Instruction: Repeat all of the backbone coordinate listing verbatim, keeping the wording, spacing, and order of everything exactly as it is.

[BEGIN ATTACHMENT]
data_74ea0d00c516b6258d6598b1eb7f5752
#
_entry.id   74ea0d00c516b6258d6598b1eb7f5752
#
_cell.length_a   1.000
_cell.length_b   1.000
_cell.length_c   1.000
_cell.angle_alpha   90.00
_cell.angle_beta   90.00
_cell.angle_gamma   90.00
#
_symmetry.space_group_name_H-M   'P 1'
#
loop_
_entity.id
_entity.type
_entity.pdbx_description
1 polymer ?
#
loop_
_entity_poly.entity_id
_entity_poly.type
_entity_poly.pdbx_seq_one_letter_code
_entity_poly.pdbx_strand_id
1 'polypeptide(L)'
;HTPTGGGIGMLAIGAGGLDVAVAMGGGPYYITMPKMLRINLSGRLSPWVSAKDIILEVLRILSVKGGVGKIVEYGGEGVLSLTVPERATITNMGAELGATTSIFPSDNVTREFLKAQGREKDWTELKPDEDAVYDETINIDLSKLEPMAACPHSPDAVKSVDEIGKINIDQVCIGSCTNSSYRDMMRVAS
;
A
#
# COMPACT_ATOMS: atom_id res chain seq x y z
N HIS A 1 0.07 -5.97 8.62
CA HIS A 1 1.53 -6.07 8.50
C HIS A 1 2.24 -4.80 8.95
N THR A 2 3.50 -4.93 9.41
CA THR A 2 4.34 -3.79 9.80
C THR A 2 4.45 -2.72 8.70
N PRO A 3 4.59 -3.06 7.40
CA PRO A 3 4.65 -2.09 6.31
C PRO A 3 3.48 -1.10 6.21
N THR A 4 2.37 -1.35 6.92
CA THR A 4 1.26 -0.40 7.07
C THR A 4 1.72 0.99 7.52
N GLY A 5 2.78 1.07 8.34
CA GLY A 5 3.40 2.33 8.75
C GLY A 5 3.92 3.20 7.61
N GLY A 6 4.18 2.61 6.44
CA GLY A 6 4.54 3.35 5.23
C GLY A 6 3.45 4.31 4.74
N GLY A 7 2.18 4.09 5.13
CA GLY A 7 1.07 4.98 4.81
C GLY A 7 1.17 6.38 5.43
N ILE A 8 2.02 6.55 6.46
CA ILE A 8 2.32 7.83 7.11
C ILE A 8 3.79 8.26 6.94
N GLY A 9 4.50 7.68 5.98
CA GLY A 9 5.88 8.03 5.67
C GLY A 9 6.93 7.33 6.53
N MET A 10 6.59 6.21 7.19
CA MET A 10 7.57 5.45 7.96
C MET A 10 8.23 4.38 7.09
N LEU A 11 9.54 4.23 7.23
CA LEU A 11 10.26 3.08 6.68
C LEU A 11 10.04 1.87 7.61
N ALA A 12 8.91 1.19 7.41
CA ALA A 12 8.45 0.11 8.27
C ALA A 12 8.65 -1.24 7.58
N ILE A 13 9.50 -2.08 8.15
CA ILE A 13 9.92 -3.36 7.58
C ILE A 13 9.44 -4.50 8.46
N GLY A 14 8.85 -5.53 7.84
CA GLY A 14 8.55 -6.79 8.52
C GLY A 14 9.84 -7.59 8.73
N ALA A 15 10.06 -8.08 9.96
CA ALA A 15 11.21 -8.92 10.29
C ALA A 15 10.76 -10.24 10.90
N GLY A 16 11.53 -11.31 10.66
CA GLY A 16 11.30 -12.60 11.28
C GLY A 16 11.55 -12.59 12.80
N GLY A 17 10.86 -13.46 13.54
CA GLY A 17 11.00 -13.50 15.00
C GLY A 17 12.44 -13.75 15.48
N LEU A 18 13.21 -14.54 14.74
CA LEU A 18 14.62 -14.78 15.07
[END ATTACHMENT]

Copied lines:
data_74ea0d00c516b6258d6598b1eb7f5752
#
_entry.id   74ea0d00c516b6258d6598b1eb7f5752
#
_cell.length_a   1.000
_cell.length_b   1.000
_cell.length_c   1.000
_cell.angle_alpha   90.00
_cell.angle_beta   90.00
_cell.angle_gamma   90.00
#
_symmetry.space_group_name_H-M   'P 1'
#
loop_
_entity.id
_entity.type
_entity.pdbx_description
1 polymer ?
#
loop_
_entity_poly.entity_id
_entity_poly.type
_entity_poly.pdbx_seq_one_letter_code
_entity_poly.pdbx_strand_id
1 'polypeptide(L)'
;HTPTGGGIGMLAIGAGGLDVAVAMGGGPYYITMPKMLRINLSGRLSPWVSAKDIILEVLRILSVKGGVGKIVEYGGEGVLSLTVPERATITNMGAELGATTSIFPSDNVTREFLKAQGREKDWTELKPDEDAVYDETINIDLSKLEPMAACPHSPDAVKSVDEIGKINIDQVCIGSCTNSSYRDMMRVAS
;
A
#
# COMPACT_ATOMS: atom_id res chain seq x y z
N HIS A 1 0.07 -5.97 8.62
CA HIS A 1 1.53 -6.07 8.50
C HIS A 1 2.24 -4.80 8.95
N THR A 2 3.50 -4.93 9.41
CA THR A 2 4.34 -3.79 9.80
C THR A 2 4.45 -2.72 8.70
N PRO A 3 4.59 -3.06 7.40
CA PRO A 3 4.65 -2.09 6.31
C PRO A 3 3.48 -1.10 6.21
N THR A 4 2.37 -1.35 6.92
CA THR A 4 1.26 -0.40 7.07
C THR A 4 1.72 0.99 7.52
N GLY A 5 2.78 1.07 8.34
CA GLY A 5 3.40 2.33 8.75
C GLY A 5 3.92 3.20 7.61
N GLY A 6 4.18 2.61 6.44
CA GLY A 6 4.54 3.35 5.23
C GLY A 6 3.45 4.31 4.74
N GLY A 7 2.18 4.09 5.13
CA GLY A 7 1.07 4.98 4.81
C GLY A 7 1.17 6.38 5.43
N ILE A 8 2.02 6.55 6.46
CA ILE A 8 2.32 7.83 7.11
C ILE A 8 3.79 8.26 6.94
N GLY A 9 4.50 7.68 5.98
CA GLY A 9 5.88 8.03 5.67
C GLY A 9 6.93 7.33 6.53
N MET A 10 6.59 6.21 7.19
CA MET A 10 7.57 5.45 7.96
C MET A 10 8.23 4.38 7.09
N LEU A 11 9.54 4.23 7.23
CA LEU A 11 10.26 3.08 6.68
C LEU A 11 10.04 1.87 7.61
N ALA A 12 8.91 1.19 7.41
CA ALA A 12 8.45 0.11 8.27
C ALA A 12 8.65 -1.24 7.58
N ILE A 13 9.50 -2.08 8.15
CA ILE A 13 9.92 -3.36 7.58
C ILE A 13 9.44 -4.50 8.46
N GLY A 14 8.85 -5.53 7.84
CA GLY A 14 8.55 -6.79 8.52
C GLY A 14 9.84 -7.59 8.73
N ALA A 15 10.06 -8.08 9.96
CA ALA A 15 11.21 -8.92 10.29
C ALA A 15 10.76 -10.24 10.90
N GLY A 16 11.53 -11.31 10.66
CA GLY A 16 11.30 -12.60 11.28
C GLY A 16 11.55 -12.59 12.80
N GLY A 17 10.86 -13.46 13.54
CA GLY A 17 11.00 -13.50 15.00
C GLY A 17 12.44 -13.75 15.48
N LEU A 18 13.21 -14.54 14.74
CA LEU A 18 14.62 -14.78 15.07